in H. G. A. Engler et al., Nat. Pflanzenfam. ed. 2, 10: 280. 1924,.
Stems to 3.5 cm. Leaves lax when wet, short-ligulate to long-elliptic, 2–2.7 mm, base scarcely differentiated to ovate, not sheathing, margins plane or weakly recurved in proximal 1/2 to 3/4, apex narrowly to broadly obtuse, occasionally broadly acute, entire or weakly apiculate; costa percurrent to ending 2–3 cells before the apex, abaxial costal surface smooth, hydroids absent; distal laminal cells lax-walled, shortrectangular, 11–15 µm wide, 1–2: 1, smooth or with low, simple papillae. Specialized asexual reproduction by fusiform or armed gemmae borne on stalks in leaf-axils, to 185 µm. Sporophytes absent in the flora area.
Habitat: Wet limestone, moist areas, wet rocks
Elevation: moderate elevations
Ariz., Ark., Mo., N.Mex., Okla., Tex., Utah, Mexico, West Indies, Eurasia, n Africa, Australia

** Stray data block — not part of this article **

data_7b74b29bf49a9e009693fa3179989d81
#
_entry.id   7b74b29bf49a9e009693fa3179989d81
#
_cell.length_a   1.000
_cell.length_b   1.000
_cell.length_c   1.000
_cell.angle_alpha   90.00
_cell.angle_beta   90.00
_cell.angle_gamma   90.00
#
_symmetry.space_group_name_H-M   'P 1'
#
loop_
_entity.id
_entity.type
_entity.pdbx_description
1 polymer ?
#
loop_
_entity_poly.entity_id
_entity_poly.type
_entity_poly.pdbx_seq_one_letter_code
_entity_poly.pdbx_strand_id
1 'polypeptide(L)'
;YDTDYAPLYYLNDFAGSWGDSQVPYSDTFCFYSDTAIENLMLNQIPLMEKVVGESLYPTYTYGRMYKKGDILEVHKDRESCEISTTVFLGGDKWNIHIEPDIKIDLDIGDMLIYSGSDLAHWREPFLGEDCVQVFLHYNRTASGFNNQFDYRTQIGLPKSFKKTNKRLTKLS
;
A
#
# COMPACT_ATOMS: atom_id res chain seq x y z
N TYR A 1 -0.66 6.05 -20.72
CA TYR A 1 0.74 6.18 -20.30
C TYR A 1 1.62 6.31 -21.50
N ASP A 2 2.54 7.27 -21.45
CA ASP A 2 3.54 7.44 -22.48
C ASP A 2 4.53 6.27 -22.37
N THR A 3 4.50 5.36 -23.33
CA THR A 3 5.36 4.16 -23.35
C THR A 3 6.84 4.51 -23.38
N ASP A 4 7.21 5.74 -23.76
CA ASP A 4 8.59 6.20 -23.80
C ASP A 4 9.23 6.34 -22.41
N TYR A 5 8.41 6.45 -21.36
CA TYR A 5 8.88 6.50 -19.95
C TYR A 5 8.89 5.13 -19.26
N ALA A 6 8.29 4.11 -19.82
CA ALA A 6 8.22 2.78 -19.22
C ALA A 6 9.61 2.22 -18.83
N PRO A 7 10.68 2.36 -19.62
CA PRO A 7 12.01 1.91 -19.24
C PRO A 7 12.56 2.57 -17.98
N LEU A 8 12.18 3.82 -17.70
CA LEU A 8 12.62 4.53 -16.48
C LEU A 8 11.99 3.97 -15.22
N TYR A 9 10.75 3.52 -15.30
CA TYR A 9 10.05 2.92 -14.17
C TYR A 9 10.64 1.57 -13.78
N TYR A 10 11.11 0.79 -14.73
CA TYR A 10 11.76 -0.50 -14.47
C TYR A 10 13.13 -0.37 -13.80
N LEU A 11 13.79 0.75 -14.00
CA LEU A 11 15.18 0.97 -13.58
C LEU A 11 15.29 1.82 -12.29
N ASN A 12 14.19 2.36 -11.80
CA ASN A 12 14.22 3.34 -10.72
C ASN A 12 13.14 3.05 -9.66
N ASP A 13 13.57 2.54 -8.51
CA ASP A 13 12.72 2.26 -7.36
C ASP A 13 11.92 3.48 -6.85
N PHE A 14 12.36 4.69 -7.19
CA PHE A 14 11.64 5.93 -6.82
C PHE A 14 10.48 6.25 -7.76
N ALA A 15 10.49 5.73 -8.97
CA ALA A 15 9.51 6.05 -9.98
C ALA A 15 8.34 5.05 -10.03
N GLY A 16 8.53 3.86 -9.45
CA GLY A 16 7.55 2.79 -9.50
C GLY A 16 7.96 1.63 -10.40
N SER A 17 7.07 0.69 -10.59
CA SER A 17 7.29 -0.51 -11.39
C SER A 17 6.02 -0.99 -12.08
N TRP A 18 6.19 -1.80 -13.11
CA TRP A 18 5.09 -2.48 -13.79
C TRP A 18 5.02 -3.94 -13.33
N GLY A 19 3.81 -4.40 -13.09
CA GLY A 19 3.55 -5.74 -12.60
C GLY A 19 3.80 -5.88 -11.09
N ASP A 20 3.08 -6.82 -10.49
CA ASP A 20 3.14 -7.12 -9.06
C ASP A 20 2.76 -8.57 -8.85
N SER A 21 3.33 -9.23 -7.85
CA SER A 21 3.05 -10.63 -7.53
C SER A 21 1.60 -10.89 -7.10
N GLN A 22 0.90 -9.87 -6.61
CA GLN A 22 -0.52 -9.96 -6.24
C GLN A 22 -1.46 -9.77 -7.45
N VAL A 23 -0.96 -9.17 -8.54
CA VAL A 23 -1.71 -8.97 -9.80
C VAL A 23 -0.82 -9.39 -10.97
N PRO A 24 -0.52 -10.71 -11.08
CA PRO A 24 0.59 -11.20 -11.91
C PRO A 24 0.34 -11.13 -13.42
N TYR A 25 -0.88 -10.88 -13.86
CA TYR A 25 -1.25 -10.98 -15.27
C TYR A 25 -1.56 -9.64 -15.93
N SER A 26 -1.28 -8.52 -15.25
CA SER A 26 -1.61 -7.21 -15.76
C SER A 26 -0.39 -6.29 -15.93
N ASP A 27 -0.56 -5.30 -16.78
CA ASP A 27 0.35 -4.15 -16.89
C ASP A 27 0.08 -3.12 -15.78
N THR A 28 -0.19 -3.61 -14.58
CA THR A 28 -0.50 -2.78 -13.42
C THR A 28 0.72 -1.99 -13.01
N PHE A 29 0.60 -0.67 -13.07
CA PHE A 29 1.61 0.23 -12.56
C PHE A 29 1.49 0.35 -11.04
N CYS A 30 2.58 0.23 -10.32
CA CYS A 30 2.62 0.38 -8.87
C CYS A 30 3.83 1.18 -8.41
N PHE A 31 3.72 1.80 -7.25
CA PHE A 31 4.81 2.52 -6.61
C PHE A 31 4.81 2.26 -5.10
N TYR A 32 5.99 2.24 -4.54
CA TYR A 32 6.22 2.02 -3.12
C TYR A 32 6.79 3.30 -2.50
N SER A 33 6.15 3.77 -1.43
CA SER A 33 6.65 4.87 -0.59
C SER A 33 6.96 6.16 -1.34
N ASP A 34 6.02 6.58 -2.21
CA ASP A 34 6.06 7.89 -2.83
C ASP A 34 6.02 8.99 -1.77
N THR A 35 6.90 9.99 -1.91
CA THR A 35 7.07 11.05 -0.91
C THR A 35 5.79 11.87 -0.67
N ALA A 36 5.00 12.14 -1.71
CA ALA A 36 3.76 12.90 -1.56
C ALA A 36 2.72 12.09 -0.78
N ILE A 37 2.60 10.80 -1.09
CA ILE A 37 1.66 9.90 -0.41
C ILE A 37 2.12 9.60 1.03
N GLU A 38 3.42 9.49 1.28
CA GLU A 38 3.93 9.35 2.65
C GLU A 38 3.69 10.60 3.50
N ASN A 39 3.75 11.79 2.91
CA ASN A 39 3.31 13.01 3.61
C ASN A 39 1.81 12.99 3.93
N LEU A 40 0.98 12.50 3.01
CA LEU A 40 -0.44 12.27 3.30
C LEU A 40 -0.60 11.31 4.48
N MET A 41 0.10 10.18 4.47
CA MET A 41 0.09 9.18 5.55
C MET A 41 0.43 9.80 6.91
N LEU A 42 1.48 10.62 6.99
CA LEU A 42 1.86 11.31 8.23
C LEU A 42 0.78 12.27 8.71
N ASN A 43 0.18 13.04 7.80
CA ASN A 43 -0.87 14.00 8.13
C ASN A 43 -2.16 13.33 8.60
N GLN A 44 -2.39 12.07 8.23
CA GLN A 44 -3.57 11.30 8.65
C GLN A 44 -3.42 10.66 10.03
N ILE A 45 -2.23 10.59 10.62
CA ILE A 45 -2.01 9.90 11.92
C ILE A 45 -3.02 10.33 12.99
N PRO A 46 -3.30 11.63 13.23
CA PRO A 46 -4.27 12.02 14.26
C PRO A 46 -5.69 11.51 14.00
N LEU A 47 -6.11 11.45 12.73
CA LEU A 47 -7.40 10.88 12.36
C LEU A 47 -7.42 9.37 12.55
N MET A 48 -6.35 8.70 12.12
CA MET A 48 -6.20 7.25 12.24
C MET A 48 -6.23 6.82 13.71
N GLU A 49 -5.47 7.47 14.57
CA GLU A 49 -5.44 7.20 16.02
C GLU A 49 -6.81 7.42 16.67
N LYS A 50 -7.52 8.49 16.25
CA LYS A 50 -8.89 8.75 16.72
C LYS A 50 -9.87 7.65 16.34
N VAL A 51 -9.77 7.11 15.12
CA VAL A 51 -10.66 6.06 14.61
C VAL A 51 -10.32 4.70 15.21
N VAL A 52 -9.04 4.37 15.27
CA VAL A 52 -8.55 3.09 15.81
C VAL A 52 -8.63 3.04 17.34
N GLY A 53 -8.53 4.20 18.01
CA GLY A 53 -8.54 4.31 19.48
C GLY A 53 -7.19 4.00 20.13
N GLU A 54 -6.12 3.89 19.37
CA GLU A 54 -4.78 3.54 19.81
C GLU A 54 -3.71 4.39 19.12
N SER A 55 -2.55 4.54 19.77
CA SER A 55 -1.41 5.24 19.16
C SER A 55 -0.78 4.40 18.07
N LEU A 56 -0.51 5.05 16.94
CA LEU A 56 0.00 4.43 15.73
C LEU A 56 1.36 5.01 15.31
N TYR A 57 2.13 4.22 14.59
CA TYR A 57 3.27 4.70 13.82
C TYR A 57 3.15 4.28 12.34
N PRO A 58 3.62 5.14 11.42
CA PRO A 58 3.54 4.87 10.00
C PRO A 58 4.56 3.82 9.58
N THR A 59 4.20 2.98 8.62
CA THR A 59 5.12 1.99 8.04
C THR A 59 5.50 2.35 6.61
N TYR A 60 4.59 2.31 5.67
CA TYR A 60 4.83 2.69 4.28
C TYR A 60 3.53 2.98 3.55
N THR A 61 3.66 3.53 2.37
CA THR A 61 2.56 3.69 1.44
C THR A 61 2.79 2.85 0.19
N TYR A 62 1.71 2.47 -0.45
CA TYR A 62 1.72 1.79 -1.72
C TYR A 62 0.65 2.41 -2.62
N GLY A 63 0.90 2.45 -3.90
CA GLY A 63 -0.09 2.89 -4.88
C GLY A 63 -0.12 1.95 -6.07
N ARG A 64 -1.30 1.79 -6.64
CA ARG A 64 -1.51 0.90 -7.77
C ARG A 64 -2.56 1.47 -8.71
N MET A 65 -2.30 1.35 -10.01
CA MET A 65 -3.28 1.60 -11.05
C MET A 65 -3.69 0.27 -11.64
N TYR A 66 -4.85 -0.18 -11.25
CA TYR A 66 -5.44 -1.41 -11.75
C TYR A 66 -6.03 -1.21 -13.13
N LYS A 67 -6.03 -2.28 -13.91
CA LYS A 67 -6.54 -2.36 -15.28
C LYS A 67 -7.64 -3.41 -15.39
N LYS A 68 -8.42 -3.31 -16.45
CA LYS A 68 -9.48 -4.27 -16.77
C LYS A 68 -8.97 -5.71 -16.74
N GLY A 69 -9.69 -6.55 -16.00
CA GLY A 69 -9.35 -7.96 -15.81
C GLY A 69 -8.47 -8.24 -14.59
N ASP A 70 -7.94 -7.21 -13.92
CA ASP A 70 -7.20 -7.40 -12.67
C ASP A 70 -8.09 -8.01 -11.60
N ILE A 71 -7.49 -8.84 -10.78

The name Barbula bolleana replaces the long familiar B. ehrenbergii (J.-P. Frahm et al. 1996). The lax, largely smooth distal leaf cells, easily seen with the dissecting microscope, distinguish this hygrophilic species. Specimens with largely quadrate distal laminal cells may appear to have a weak intramarginal border along the leaf base of somewhat elongate cells. This species may be confused with Didymodon tophaceus, which generally has smaller leaf cells (9–12 µm wide) in fewer longitudinal rows (10–15 for D. tophaceus, 20–30 for B. bolleana), and often has long-decurrent leaf margins. Barbula indica is rarely also tufa forming. A specimen (Patterson 2185, NY) previously reported for Virginia (Frederick County) is Didymodon tophaceus.